Visual analysis and diagnostic tools to facilitate machine learning model selection.
Image by Quatro Cinco, used with permission, Flickr Creative Commons.
This README is a guide for developers, if you're new to Yellowbrick, get started at our documentation.
What is Yellowbrick?
Yellowbrick is a suite of visual diagnostic tools called "Visualizers" that extend the scikit-learn API to allow human steering of the model selection process. In a nutshell, Yellowbrick combines scikit-learn with matplotlib in the best tradition of the scikit-learn documentation, but to produce visualizations for your models!
Visualizers are estimators (objects that learn from data) whose primary objective is to create visualizations that allow insight into the model selection process. In scikit-learn terms, they can be similar to transformers when visualizing the data space or wrapping a model estimator similar to how the "ModelCV" (e.g. RidgeCV, LassoCV) methods work. The primary goal of Yellowbrick is to create a sensical API similar to scikit-learn. Some of our most popular visualizers include:
- Rank Features: single or pairwise ranking of features to detect relationships
- Parallel Coordinates: horizontal visualization of instances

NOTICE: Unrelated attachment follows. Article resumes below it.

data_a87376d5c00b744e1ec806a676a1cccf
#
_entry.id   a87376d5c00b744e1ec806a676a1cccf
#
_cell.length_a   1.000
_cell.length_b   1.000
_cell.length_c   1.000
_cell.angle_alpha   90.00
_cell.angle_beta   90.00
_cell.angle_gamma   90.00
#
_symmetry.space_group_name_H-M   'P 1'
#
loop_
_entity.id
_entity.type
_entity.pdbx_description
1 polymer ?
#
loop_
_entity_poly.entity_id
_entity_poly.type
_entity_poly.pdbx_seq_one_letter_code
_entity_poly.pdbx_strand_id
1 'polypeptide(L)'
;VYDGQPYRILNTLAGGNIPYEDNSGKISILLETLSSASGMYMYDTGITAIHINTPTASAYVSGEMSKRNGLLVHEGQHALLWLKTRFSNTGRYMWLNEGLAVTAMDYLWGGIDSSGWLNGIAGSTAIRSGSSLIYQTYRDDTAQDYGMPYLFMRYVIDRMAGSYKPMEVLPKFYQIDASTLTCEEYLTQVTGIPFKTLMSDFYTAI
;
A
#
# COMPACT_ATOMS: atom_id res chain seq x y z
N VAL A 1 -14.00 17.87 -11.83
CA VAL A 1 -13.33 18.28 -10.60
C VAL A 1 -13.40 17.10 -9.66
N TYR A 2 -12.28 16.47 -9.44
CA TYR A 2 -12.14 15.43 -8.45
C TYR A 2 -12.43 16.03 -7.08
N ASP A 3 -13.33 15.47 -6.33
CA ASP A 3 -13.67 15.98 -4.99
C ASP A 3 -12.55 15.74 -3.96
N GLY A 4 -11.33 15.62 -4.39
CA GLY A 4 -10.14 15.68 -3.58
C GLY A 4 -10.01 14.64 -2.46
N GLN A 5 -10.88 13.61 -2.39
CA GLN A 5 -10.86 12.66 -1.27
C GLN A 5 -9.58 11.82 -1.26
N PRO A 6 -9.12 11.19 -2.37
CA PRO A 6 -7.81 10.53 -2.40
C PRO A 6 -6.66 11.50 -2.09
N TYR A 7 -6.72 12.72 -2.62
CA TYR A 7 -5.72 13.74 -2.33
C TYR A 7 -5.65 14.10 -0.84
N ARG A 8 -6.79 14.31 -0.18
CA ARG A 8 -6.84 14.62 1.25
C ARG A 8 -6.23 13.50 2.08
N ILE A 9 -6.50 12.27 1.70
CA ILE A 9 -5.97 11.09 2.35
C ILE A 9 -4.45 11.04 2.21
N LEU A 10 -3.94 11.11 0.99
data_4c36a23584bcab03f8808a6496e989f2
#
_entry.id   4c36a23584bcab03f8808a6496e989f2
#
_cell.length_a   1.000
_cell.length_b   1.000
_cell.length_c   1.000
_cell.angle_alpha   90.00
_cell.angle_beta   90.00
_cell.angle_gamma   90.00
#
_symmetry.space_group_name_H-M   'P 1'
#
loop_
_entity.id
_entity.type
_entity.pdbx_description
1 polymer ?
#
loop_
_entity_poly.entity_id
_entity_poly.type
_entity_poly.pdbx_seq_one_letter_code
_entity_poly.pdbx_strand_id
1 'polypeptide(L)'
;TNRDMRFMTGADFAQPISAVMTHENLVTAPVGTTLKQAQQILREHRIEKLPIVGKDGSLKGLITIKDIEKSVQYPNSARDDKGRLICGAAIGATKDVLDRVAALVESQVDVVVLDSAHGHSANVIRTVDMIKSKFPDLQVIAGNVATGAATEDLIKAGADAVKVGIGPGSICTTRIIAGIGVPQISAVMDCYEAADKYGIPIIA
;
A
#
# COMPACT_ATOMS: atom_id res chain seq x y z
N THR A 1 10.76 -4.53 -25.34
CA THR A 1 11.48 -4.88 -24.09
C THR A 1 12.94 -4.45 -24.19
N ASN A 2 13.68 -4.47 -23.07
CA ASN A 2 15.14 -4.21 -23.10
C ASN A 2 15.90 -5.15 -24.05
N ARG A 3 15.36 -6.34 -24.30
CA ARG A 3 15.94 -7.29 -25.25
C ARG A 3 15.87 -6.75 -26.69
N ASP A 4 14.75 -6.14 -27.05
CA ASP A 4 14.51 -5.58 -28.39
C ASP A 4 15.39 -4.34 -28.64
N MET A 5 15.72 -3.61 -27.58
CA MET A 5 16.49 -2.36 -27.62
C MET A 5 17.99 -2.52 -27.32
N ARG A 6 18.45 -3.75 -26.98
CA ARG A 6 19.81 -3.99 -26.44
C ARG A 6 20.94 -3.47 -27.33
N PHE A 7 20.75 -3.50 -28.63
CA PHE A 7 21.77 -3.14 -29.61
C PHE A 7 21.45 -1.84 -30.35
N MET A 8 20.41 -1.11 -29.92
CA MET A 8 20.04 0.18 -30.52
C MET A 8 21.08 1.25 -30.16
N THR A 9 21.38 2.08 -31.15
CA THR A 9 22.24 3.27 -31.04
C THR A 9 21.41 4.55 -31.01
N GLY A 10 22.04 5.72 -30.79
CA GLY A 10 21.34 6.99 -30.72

- Radial Visualization: separation of instances around a circular plot
- PCA Projection: projection of instances based on principal components
- Manifold Visualization: high dimensional visualization with manifold learning
- Feature Importances: rank features based on their in-model performance
- Recursive Feature Elimination: find the best subset of features by importance
- Joint Plots: direct data visualization with feature selection
- Class Balance: see how the distribution of classes affects the model
- Class Prediction Error: shows error and support in classification
- Classification Report: visual representation of precision, recall, and F1
- ROC/AUC Curves: receiver operator characteristics and area under the curve
- Precision-Recall Curves: precision vs recall for different probability thresholds